• Joy Boyd

Entrepreneur Candace Spears Shares Challenges and Inspiration Amidst Pandemic

The entrepreneur life has become more complicated since COVID-19 demanded change in our lifestyle habits. With hardships expected for the global economy, we want to encourage spending locally and remind dreamers what can be accomplished despite uncontrollable challenges. Candace Spears is one of many entrepreneurs who hasn't let the world slow her down. As a mother and marketer she is sure to motivate you to move your ideas to actions.

The B.E.E. Narrative: What originally excited you about entrepreneurship? How did you decide it was time for you to branch out on your own?

Candace Spears: I’ve always been an entrepreneur at heart. About 7 years ago, I ran my

own catering and events business. At the time I was looking to do my own thing. I did it all while still working full-time, and with super young kids, at that time a 2-year-old, and a newborn had come along. I love to create and to bring solutions to problems. So

entrepreneurship has always been in my veins. Fast forward to now, over the past couple of years I have a couple of different experiences that slapped me in the face and made me realize my talent and my identity is bigger than the walls of someone else’s corporation. One was having my role go away at a company that I was so wrapped up in terms of title and what I was doing. I had stupidly allowed my identity to be wrapped up in that and it went away. The second was, going to the next company, and literally training, and helping to transform the mindset of 50% of the employee base, about 400 people, by teaching Agile both as a methodology and mindset, but then the executive sponsor that gave me the creative freedom to leverage my talent retired, and I found myself back in the same talent felt at the mercy of an individual and confined. I knew at that point that enough was enough, time for me to be all in on owning my talent, time, and identity and bring it to the world. If I could bring it through someone else’s corporation, I could certainly bring it through my own. And so I set off on a year of preparation with my next move determined to only be running my own ventures full time.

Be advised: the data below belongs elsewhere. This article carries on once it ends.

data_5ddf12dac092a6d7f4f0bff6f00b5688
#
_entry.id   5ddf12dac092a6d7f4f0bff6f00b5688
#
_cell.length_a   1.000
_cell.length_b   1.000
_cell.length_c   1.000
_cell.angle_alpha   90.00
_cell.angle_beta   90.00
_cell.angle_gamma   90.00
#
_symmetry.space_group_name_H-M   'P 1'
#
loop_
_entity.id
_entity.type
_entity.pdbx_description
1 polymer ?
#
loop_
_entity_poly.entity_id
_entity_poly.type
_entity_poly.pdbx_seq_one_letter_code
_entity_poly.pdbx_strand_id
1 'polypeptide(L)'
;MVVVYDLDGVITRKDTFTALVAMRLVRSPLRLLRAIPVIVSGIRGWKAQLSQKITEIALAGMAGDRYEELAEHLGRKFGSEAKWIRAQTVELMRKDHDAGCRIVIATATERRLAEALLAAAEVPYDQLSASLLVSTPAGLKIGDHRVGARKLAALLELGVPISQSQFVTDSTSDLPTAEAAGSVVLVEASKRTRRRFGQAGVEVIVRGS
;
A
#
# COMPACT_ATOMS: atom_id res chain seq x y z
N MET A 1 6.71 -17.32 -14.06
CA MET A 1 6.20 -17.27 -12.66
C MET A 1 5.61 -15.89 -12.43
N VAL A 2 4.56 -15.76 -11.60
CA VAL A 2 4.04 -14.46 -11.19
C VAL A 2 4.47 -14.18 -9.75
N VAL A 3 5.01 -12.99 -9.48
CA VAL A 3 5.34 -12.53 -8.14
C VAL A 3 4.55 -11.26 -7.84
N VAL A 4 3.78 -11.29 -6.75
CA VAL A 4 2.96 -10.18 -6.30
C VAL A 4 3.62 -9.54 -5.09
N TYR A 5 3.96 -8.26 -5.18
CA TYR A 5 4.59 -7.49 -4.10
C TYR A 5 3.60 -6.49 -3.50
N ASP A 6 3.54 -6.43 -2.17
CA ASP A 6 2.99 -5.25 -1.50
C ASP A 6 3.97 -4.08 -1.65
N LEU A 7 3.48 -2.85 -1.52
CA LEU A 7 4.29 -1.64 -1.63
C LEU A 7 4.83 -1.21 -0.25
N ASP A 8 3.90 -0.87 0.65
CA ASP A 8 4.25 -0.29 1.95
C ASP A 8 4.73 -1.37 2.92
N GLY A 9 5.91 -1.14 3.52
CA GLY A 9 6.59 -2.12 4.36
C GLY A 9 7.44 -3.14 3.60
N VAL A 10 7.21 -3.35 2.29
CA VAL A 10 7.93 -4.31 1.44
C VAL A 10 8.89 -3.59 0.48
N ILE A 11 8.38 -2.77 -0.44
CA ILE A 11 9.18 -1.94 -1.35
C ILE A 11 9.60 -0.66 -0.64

TBN: As a mom and a now full-time entrepreneur, how is quarantine life treating you?

CS: It’s crazy but not bad. When I say crazy, I’m dealing with trying to work both in and on businesses, and balance that with making sure my girls are doing their distance learning assignments, eating, and trying to find quiet moments for myself. When my husband is home, I have to carve the time to spend with him as well. So the crazy part has been about making priority decisions and deciding to be comfortable with the fact that something may not get done. I’m introverted by nature so I don’t mind not going out to meet with people face to face. That simply allows me to store up my energy and put it into more one on one and deeper conversations which I thrive in.

TBN: What was a typical day like for you while still working your corporate job and developing your side hustle?